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Runningfastr - Issue #2: September 2021

Runningfastr - Issue #2: September 2021
By Matt • Issue #2 • View online
Welcome to the September issue of the runningfastr newsletter.
I thank you for your readership and hope that you enjoy this and many future issues.
If you enjoy this newsletter please consider hitting the Like button at the end and sharing with your running buddies. The website content and newsletter are all FREE and my only remittance is an endorsement of above-average content from my fellow runners.
If there are any suggestions for content you would like to see covered on the website or in this newsletter please let me know here.

In this Issue:
  1. What Makes a Good Tempo Run
  2. Signs of Overtraining
  3. Training Example: Treadmill Sessions
  4. Regular Feature: Your Favourite Runs
  5. Running Shoe Jargon
  6. The Small Print
What Makes a Good Tempo Run
There was an interesting comment posted on the website this week about tempo runs and I thought it would be useful to dig a little deeper into what they are and the benefits they can have on your training.
What is a Tempo Run
You may well of heard the phrase, ‘hard, but controlled effort’, in relation to a tempo run. This sounds a little vague, so what does this actually mean? Essentially a tempo run is done at a hard but sustainable pace for between 20-45 minutes. The tempo run itself tends to be the filling in a warm up/down sandwich, e.g., 5 minute gentle running to warm-up, 30 minute tempo run, 5 minute warm-down running.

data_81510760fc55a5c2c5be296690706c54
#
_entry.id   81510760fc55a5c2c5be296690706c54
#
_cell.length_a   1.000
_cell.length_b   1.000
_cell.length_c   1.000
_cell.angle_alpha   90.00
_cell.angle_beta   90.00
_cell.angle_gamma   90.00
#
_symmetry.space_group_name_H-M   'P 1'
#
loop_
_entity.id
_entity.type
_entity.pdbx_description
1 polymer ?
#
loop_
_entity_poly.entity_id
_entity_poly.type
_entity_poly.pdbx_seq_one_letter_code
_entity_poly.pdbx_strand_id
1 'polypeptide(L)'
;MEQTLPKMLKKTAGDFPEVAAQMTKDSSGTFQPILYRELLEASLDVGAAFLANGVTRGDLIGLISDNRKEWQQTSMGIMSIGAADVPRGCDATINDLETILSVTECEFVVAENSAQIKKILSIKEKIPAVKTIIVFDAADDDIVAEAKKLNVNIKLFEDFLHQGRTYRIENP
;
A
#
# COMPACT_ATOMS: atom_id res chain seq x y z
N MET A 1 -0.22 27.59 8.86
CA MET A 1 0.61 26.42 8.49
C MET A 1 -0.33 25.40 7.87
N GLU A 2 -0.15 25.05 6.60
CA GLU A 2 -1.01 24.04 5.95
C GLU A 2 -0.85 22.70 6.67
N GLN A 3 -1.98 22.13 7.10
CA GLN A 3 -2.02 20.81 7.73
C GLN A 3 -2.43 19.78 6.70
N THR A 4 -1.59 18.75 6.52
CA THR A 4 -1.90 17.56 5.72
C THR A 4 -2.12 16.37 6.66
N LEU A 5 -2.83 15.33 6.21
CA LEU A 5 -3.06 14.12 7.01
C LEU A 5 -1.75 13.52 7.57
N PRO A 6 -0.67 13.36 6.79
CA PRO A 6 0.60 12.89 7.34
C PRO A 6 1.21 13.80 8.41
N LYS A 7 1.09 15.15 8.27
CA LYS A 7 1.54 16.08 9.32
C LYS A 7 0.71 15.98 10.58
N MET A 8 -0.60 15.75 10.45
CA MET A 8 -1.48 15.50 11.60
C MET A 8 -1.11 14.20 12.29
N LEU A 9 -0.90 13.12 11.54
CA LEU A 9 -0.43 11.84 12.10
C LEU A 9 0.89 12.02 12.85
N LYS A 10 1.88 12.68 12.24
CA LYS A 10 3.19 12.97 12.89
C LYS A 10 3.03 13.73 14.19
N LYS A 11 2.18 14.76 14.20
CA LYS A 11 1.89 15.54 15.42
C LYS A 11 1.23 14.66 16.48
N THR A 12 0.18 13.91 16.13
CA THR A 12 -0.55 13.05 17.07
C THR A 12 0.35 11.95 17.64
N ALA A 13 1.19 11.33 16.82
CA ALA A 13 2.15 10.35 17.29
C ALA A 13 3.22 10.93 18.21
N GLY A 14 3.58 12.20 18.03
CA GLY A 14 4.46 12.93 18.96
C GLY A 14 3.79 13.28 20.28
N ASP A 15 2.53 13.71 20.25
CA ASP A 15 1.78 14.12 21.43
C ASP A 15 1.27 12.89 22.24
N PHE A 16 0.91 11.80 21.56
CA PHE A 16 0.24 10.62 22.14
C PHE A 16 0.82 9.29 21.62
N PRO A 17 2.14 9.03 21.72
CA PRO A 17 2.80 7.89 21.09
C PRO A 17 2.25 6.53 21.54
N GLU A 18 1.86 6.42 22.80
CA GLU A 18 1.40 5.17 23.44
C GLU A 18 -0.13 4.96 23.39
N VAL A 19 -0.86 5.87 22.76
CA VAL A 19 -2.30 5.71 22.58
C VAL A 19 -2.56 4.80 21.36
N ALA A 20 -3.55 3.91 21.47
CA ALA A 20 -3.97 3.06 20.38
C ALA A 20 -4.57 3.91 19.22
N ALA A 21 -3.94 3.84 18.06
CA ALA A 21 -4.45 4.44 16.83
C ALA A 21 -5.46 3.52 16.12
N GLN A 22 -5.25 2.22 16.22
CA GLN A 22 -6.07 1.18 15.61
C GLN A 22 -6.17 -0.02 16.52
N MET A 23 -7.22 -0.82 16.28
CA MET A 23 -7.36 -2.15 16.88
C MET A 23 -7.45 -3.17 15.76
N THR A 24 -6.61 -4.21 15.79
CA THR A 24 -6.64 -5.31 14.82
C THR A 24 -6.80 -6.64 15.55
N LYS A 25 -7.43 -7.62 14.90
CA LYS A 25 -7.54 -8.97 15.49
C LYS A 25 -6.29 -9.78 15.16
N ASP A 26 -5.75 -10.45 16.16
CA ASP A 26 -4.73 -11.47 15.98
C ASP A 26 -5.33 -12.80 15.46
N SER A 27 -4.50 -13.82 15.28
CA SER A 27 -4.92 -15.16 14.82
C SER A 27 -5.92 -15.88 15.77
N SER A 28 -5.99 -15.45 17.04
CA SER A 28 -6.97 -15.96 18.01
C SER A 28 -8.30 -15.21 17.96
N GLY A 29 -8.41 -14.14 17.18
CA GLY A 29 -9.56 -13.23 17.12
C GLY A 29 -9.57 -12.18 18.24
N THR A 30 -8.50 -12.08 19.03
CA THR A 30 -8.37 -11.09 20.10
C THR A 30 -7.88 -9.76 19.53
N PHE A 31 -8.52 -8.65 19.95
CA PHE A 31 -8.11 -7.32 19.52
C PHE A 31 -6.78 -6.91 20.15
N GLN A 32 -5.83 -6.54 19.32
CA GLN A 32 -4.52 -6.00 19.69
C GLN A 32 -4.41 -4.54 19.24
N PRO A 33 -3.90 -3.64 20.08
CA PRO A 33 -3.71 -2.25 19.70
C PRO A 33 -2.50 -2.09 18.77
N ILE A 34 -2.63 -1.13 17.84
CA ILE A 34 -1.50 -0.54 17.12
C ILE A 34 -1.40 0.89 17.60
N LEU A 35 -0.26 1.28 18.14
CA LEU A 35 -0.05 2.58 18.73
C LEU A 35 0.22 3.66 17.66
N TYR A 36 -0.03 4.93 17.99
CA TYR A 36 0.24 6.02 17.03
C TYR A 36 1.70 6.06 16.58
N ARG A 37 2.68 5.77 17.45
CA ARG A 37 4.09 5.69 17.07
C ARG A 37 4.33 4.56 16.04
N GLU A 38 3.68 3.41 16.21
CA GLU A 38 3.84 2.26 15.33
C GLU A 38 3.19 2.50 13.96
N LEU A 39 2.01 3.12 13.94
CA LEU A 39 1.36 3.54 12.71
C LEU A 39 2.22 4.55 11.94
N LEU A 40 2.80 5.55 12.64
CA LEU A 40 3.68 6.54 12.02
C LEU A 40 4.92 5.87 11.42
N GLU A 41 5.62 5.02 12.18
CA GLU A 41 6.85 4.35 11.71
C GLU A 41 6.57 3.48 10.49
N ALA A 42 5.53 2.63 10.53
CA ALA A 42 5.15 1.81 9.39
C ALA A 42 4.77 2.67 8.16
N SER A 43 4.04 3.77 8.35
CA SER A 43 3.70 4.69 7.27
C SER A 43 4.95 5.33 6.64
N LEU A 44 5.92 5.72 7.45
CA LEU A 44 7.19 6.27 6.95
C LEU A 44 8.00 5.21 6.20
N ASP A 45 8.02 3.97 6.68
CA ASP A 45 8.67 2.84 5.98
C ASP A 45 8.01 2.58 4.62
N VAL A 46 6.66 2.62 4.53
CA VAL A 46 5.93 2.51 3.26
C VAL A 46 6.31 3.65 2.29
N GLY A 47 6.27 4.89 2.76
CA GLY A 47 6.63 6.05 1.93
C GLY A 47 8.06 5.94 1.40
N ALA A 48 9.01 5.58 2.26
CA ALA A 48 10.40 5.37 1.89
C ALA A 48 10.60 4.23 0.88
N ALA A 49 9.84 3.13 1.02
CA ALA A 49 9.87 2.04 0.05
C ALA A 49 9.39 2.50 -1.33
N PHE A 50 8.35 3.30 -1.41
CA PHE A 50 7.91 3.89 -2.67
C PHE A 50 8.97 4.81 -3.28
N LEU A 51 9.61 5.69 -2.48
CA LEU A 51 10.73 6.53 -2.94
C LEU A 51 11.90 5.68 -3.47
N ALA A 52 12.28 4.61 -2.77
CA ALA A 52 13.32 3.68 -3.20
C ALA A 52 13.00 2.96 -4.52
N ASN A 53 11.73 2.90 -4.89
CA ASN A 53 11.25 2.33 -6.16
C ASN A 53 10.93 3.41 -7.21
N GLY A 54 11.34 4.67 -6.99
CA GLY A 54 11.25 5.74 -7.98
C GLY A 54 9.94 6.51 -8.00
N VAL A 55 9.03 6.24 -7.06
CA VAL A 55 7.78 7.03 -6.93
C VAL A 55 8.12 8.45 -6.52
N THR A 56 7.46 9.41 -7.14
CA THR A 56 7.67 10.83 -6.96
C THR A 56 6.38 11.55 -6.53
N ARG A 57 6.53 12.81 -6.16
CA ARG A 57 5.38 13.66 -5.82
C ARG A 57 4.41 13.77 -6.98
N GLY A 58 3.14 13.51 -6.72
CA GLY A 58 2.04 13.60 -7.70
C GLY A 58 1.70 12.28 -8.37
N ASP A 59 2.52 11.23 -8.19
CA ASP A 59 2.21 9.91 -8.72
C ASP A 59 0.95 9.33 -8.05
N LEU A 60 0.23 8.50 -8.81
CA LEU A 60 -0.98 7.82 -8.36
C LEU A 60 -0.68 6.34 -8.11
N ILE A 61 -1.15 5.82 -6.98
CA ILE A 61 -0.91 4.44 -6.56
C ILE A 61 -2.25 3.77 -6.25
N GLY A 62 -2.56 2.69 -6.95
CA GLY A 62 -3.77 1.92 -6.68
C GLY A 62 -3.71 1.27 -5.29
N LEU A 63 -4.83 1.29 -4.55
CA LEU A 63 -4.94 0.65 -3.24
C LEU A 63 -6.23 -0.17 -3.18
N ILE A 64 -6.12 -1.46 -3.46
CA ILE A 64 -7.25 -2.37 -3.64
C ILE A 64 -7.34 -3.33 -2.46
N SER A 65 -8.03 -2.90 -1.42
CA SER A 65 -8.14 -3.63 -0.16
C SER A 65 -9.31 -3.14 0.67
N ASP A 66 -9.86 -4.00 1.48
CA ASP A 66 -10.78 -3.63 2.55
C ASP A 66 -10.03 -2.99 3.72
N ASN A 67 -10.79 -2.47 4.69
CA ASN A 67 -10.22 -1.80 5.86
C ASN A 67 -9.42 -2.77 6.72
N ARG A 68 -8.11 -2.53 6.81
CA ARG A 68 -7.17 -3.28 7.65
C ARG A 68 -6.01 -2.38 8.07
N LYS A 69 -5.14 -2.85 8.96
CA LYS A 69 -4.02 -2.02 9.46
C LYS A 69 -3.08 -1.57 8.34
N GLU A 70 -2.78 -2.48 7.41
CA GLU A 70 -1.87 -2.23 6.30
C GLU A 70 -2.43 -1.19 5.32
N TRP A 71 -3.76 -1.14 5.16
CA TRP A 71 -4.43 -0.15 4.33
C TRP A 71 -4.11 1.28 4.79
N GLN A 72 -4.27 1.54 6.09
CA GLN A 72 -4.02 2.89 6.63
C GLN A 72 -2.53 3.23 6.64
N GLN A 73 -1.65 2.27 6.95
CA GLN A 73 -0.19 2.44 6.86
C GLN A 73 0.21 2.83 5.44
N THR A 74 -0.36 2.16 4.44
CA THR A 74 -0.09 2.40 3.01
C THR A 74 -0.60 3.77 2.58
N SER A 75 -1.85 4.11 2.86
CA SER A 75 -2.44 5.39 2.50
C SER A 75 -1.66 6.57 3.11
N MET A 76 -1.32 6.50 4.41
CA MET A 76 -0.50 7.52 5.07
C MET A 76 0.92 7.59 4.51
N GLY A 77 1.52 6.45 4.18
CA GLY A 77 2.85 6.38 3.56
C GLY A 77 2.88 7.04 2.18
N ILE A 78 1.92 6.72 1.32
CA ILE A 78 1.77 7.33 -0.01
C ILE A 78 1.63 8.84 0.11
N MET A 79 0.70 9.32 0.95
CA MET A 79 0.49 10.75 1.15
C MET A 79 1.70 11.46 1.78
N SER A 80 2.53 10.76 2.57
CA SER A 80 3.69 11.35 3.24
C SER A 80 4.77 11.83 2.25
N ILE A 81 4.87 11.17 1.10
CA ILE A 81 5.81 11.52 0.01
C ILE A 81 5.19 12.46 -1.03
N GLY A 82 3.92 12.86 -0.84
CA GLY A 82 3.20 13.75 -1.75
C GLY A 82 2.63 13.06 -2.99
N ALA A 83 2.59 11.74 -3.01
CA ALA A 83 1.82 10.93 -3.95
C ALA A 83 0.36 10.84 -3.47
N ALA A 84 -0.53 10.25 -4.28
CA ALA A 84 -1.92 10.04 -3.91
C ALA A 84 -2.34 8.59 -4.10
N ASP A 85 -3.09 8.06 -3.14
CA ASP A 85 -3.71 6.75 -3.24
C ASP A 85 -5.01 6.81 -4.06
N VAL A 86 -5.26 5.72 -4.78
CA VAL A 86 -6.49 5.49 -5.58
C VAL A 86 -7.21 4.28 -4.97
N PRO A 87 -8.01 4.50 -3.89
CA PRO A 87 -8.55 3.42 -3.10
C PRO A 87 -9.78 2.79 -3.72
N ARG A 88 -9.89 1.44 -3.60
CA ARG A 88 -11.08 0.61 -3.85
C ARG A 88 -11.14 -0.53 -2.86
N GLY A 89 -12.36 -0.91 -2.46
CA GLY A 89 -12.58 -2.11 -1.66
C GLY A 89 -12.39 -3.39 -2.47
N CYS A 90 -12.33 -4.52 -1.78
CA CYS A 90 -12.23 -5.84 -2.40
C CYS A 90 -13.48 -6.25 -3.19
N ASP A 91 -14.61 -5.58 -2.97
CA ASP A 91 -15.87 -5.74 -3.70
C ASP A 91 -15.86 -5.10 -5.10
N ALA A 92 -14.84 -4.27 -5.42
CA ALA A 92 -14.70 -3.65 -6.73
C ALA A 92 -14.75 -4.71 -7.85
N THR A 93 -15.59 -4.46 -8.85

Benefits of a Tempo Run
Your body relies on three energy systems to get you moving. ATP-PC for short and explosive bursts (think weight lifting), glycolytic for intermittent hard intervals, and aerobic for endurance exercises. For distance running, we are heavily reliant on the aerobic system to support us and during intense sessions, your body will be busy clearing the lactate from your blood and muscles and processing it to be used as fuel. The lactate threshold is the point where the intensity of your exercise causes this lactate to accumulate at a faster rate than it can be removed.
Once the crossover happens performance will inevitably drop off as your body will be forced to rely on other, less efficient, energy systems and the accumulation of lactate will hinder your muscles’ ability to contract.
Tempo runs are targeted towards increasing your lactate threshold as it is this threshold that determines the upper limits of your efforts in training and on race day. By increasing your lactate threshold, you can run faster and farther with less fatigue.
Length & Pace of Tempo Runs
Two questions that get asked a lot on the website are: how long should the tempo run be? And what pace should I run it at?
As mentioned they typically last between 20-45 minutes but my approach was to tweak the length depending on what I was training for. When training towards the 16 minute 5k my tempo runs would be no longer than 25-30 minutes. If I was targeting a 10k race somewhere then I would look to increase this to about 40 minutes.
As for the pace, again this depends on your training goals and pace. As a general rule, I would look to run tempo runs at roughly 30 seconds slower than my target race pace for a 5k event and roughly 15-20 slower for a 10k. For example, my 16 minute 5k race pace was 5:10 per mile so my tempo runs were:
  1. 5 minute warm-up running
  2. 20 minute tempo run at 5:40 per mile
  3. 5 minute warm-down running